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September 17, 2001 - Image 4

Resource type:
The Michigan Daily, 2001-09-17

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4A -The Michigan Daily - Monday, September 17, 2001


Uwe E iigzu & tig

daily. letters@umich.edu

SINCE 1890

Editor in Chief
Editorial Page Editors

Unless otherwise noted, unsigned editorials reflect the opinion of the majority of the Daily's
editorial board. All other articles, letters and cartoons do not
necessarily reflect the opinion of The Michigan Daily.

I was so peaceful in my heart
that I fell asleep. This experience has
been written about in our earliest books.
I saw a 120 millimeter mortar shell land
in front of me, but it did not blow up.
Four more bombs were dropped from a
Russian plane on our headquarters, but
they did not explode.... No, I was
never afraid of death. As Muslims, we
believe that when we die, we go to
heaven. Before a battle, God sends us
- Osama Bin Ladin commenting on an experience he
had while battling the Soviets in Afghanistan, in a 1997
interview with Robert Fisk The interview appeared in
the Sept. 21, 1998 issue of The Nation.

Th~ere I*: no room ffor
Arabs nA~e1c
kick +~mot~~
David Plasta-ik


Sejl'e beer 114Vs stoicsook thou satds of irocenf leyes
dpT s ento ' ritbouh U hJNow, more tJb4n
ever, use ,,wff ook ur-'4e,,u, ,s an +o e;
c~s Americao. f ea+re4 (A ever6 jus+fie.

Ominous prospects ahead

s the eldest son in
my family, I fre-
quently had the
responsibility of taking vis-
iting relatives to American
tourist attractions. I can
remember one time in par-
ticular, about five years
ago, when I left one morn-
ing from my house just out-
side Philadelphia with three of my cousins who
were visiting from Palestine. My mother and
father were both working that day, so it was just
the four of us, heading to New York City. I can
remember going to Brooklyn, Fifth Avenue.,
and having a late lunch on a lower Manhattan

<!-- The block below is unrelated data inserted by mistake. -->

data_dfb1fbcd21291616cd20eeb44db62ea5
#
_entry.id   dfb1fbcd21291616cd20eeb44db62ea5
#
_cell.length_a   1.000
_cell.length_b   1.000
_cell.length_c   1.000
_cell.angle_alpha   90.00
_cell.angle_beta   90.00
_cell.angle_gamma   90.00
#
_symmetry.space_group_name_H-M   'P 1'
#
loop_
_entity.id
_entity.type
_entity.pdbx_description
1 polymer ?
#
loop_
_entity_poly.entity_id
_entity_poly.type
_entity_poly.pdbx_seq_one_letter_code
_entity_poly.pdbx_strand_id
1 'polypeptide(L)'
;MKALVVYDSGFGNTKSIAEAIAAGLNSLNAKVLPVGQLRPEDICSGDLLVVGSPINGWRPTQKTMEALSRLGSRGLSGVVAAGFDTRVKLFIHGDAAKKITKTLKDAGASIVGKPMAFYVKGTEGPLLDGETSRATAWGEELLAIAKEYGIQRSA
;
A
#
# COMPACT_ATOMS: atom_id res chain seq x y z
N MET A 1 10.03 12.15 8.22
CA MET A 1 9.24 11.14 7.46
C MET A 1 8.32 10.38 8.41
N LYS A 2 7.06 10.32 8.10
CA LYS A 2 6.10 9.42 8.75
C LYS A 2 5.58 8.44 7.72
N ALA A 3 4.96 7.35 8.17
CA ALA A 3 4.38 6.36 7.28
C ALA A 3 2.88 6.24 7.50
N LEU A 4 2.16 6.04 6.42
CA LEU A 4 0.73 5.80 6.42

pier before going to finish our day by climbing
to the heights of the World Trade Center. I can
remember my youngest cousin crying in defi-
ance. She was scared. The sheer sight of the
twin towers from the ground was enough for
her. Nevertheless, as she grasped her mother's
hand the whole way, we reached the observa-
tion deck and caught that spectacular view from
America's most famous buildings.
Although I was born abroad, and although
America is a land of refuge for me, I have
always felt a bit of ownership over those build-
ings. They are, for better or worse, a staple of
the American culture I have experienced, criti-
cized, and contributed to. So, as an Arab-Ameri-
can, as an individual who owns parts of two
distinct cultures, I was acutely affected by last
Tuesday's tragedies. Of course, I felt the same
kind of grief and horror at the loss of life as any
right-minded human being would.
But as an Arab-American who disagrees
with much of America's foreign policy, I find
the kind of hysteria that our government and
media are whipping up very disturbing. For
too long, in almost all arenas of our society,
Americans have accepted types of bigotry

against Arabs and Muslims that would be
intolerable if directed against almost any other,
group. As a direct product of our govern-.
ment's foreign policy, Arab and Muslim her-
itages have been painted in direct
counter-distinction to American values and
culture. This constant barrage on these cul-
tures has desensitized the American public to
the humanity of Arabs and Muslims. Take for
example the widespread belief that Palestinian
mothers send their children to die in return for
money and exposure, or that all Palestinians
celebrate the deaths of American civilians.
Arabs become animals, incapable of human
emotion, and worthy of destruction. As a
result, American politicians, media and the
talking heads that so ineptly occupy our air-
waves possess some of the responsibility for
the backlash Arab and Muslim Americans are